FAMILIES of underpaid Australian ExxonMobil workers gathered outside the senate in Canberra yesterday to demand that the transnational oil giant pay its taxes.
Executives faced a grilling by senators over the company’s 100 per cent tax avoidance.
A report published yesterday by the Tax Justice Network revealed that ExxonMobil had paid no tax in two years.
The Australian Council of Trade Unions (Actu) said the firm, which owns the Esso brand, had tried to drive down wages and conditions of workers at its Longford and offshore sites.
At the same time, ExxonMobil has been trying to worsen the pay and conditions of workers in Victoria, who have been on strike for over 166 days.
Actu president Ged Kearney said the Tax Justice Network report showed there was “one rule for massive corporations, who can pick and choose how much tax they pay and how they treat their workers, and another for everyone else.
“The report published today shows that ExxonMobil might be avoiding tax in even more outlandish ways than Chevron, which was hauled before the inquiry last year and forced to pay millions of dollars” by the Australian Tax Office.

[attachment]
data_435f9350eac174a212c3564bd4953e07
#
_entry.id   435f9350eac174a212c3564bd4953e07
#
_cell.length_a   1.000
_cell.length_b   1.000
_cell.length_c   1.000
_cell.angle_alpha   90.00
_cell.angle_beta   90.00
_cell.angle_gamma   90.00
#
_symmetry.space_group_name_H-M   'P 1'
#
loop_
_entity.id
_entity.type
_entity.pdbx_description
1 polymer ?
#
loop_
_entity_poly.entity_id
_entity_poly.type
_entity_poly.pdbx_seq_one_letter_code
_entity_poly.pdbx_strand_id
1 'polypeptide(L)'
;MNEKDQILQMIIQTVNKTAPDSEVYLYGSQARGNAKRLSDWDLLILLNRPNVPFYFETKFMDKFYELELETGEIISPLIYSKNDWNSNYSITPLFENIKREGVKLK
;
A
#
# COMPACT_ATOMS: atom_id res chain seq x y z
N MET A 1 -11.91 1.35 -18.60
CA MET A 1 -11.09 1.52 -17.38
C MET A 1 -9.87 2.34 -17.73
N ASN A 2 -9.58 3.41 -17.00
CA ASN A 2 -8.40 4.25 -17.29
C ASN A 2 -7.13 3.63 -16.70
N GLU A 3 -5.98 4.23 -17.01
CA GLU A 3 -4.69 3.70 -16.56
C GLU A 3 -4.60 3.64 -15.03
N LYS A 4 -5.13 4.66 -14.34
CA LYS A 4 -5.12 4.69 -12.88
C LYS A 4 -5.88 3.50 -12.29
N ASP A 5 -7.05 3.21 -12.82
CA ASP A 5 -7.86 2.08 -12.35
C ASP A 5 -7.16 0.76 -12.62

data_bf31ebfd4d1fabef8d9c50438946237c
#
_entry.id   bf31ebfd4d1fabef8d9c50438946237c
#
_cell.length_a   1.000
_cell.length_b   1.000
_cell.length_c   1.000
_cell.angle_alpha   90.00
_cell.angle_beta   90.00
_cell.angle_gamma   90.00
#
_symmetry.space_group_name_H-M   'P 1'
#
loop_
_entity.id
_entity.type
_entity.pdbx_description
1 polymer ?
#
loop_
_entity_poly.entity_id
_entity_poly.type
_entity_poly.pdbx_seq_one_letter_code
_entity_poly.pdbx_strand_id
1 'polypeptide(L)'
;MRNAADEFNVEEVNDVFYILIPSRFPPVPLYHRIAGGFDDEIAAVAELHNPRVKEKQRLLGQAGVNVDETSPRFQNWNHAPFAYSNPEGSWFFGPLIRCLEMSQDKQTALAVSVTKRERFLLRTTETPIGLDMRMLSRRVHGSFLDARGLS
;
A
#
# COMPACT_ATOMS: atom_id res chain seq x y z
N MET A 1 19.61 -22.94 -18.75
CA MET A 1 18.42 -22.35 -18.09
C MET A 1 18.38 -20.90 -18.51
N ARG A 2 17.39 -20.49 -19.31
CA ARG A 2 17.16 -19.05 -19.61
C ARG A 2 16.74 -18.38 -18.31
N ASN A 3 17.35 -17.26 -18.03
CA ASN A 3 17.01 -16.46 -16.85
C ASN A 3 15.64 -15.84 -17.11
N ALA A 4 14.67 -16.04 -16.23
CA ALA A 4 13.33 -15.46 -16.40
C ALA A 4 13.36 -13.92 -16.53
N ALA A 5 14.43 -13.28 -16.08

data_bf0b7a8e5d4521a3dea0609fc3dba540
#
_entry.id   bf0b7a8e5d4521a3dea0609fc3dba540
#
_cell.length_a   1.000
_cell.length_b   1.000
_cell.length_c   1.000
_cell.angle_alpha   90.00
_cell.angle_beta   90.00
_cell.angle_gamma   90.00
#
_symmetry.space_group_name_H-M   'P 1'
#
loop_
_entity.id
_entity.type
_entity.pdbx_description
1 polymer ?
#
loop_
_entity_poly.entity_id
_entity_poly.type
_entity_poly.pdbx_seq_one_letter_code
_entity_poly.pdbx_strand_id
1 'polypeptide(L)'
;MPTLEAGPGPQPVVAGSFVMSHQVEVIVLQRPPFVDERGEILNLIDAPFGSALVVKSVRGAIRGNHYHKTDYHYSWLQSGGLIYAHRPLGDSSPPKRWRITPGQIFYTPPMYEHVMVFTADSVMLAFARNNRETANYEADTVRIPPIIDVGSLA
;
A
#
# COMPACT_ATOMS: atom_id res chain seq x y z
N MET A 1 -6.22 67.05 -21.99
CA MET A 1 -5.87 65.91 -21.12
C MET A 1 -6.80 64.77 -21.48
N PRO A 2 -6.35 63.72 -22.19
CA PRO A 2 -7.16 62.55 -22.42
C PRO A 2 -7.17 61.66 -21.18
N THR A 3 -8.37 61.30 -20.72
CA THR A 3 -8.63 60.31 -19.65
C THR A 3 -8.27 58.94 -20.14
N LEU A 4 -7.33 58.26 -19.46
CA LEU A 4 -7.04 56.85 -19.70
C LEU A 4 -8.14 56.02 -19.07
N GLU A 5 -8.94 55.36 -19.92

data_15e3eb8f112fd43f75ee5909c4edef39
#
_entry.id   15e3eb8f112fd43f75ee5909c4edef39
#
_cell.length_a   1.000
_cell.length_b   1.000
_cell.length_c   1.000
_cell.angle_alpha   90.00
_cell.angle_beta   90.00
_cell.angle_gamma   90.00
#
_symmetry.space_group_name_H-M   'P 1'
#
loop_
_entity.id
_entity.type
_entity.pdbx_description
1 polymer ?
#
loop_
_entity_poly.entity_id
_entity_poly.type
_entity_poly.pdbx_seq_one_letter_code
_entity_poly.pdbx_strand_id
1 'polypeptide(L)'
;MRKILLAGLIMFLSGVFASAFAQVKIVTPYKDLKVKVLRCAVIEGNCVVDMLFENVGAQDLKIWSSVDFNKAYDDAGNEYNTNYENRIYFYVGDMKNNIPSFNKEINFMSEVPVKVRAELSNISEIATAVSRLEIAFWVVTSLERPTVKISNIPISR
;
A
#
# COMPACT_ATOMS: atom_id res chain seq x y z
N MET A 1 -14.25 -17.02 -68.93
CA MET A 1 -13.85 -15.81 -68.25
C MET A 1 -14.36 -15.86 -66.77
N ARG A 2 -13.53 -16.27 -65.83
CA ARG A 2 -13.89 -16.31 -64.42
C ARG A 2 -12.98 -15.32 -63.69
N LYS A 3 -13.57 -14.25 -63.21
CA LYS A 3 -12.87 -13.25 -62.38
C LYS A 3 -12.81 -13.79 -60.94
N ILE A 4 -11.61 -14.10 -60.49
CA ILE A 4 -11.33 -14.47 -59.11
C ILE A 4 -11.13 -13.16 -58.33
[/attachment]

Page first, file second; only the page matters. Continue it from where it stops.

Mr Kearney said the workers’ families were “calling on the government to make sure ExxonMobil pays their fair share of tax and treats their workers properly.
“These workers are asking for their basic rights to be protected, and that these big companies be held to account,” he stressed.
He praised Actu affiliates ETU, AWU and AMWU for holding ExxonMobil to account, adding: “When working people stand together, we can take on any employer, even the biggest multinationals.”